Two Reflections On Anti-American Things

When Vladimir Putin’s regime finally falls, or the Botox Tyrant himself withers and dies, probably in prison somewhere, will the apparent entity we call “Tucker Carlson” actually go poof, and the last two years of his “life” simply disappear entirely from the universe and the collective memory? I commit this thought to writing here in the nature of an experiment. Specifically, if my speculation comes to pass, I wish to learn whether the present writing itself, along with all other recorded references to the apparent entity called “Tucker Carlson” which have occurred over the past two years, will vanish along with him, or whether, instead, we will all be left stumbling in bafflement upon these references, and asking ourselves, “What on Earth were we talking about? Was this a mass delusion, or have we suffered some sort of collective memory loss?”

One of the essential glories of the American constitutional republic, more a matter of the spirit than the letter of the founding law, is the way former presidents have traditionally faded into the background after leaving office. Their reticence or even outright refusal to insert themselves into the public discussion, at least with regard to current policy questions or the judgment of other elected officials, has been a continuing and noble example of the American idea of “a government of laws and not of men,” along with the related principle that the real human rulers of that nation are “the people,” through their elected representatives, and not the elected officials themselves — least of all, paradoxically, the most visible of those elected officials, namely the presidents. To step away from the arena of public debate after the conclusion of one’s term is not a statutory requirement, since after all, a former president is now a private citizen, and therefore as free to speak his mind in whatever forum is available to him as anyone else. But there has been an implicit understanding, established in practice by the very first (and likely greatest) president, that the spirit of the Constitution, and of the concept of a peaceful transition of power, more or less demands that a former president not take advantage of his status by exploiting the superior public access he may command to exert excessive influence on public opinion or policy, but rather humbly defer to the will of the people by allowing their newly elected representatives to fulfill their own duties without interference or subtle subversion from a predecessor who may still hold a significant amount of influence among his admirers and former voters.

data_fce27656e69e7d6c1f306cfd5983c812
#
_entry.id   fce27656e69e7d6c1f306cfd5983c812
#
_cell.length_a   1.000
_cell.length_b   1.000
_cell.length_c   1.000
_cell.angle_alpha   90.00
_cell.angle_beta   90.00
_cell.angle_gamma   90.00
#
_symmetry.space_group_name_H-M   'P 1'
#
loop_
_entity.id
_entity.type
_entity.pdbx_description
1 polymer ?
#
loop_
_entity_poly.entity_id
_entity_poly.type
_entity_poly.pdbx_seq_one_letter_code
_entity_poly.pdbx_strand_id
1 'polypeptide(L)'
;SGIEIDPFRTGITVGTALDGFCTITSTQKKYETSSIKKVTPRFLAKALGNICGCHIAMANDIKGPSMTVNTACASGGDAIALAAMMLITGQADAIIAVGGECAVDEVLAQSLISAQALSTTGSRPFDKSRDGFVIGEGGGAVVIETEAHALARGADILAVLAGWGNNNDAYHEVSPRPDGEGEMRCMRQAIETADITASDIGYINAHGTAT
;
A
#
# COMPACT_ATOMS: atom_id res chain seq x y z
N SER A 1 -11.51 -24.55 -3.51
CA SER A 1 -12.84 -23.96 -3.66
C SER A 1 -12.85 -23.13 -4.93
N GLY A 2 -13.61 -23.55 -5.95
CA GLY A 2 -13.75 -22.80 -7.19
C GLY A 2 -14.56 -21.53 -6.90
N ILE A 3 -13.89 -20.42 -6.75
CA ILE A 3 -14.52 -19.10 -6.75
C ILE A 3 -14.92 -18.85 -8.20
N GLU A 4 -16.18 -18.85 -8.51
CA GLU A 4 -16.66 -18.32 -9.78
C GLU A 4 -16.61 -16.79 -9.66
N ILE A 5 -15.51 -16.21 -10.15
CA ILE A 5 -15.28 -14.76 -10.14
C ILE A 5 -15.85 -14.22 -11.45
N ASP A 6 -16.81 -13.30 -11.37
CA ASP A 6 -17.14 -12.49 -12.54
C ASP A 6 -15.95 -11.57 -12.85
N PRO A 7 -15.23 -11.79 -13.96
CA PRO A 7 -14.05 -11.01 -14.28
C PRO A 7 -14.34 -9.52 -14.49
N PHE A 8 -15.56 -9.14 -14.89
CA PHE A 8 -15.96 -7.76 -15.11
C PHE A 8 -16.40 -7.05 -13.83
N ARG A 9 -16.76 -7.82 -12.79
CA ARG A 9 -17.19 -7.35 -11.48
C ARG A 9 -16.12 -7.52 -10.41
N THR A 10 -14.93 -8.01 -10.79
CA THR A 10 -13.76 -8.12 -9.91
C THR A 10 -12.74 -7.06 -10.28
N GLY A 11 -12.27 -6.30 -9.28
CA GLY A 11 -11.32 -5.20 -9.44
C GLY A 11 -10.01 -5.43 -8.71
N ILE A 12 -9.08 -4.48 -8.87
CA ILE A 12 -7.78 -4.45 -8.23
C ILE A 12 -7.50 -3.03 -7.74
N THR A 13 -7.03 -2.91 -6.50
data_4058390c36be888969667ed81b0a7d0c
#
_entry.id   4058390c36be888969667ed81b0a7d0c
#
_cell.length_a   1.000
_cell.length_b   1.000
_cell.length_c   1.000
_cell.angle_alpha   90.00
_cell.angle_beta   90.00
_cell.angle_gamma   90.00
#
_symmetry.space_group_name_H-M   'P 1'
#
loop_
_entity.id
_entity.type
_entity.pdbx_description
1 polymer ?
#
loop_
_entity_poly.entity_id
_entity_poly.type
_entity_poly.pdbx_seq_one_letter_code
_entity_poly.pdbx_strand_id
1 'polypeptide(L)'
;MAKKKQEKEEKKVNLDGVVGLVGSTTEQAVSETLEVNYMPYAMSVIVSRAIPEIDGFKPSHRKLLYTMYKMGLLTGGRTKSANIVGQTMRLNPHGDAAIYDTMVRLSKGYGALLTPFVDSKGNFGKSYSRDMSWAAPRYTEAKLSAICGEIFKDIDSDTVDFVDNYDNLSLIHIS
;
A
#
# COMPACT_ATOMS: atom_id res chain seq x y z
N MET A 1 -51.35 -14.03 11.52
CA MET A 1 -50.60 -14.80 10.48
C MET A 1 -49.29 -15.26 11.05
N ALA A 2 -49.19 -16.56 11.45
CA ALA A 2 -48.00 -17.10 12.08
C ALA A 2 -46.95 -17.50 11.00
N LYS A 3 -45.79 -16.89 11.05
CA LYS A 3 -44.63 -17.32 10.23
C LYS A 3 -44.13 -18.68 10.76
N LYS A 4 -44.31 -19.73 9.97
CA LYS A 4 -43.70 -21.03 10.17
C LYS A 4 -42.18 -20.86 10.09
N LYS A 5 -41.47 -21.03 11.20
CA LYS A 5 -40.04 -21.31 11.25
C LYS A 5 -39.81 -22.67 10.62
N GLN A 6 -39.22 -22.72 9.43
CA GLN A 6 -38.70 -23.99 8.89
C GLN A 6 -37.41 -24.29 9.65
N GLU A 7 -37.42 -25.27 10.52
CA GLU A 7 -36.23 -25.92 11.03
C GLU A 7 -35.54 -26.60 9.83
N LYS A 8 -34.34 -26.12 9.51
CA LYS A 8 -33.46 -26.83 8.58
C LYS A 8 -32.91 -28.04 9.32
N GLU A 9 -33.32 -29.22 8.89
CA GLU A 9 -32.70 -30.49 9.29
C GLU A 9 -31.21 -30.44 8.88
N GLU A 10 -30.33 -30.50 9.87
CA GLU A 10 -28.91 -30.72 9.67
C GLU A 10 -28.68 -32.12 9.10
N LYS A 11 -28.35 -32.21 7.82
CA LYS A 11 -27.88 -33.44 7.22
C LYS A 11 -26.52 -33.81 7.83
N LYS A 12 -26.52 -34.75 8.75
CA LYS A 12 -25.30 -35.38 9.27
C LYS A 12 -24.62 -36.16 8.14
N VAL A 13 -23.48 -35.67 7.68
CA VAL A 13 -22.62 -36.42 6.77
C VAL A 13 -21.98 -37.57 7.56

To step away, to become an advocate or spokesmen for useful public causes perhaps, but to avoid the hot button issues as much as possible, has been the presidential way in America throughout its history — until the last two presidents. Barack Obama and Donald Trump are the first two former presidents, certainly in my lifetime and possibly in anyone’s lifetime, who have not only refused to shut up, but have attempted, repeatedly, to insert themselves into current debates, issues, and personal judgments, as though attempting to manage a sort of shadow government or rebel force from the sidelines. In both cases, since these are also the two most ignorant and policy-incompetent presidents in American history, we may fairly judge that their refusal to fade into the background is mainly a result of a trivial desire, typical of the era and epitomized by both men, for endless attention, and a craven unwillingness to leave the stage, the spotlight, that has comprised the very substance and meaning of their lives, both as presidents and as private citizens.

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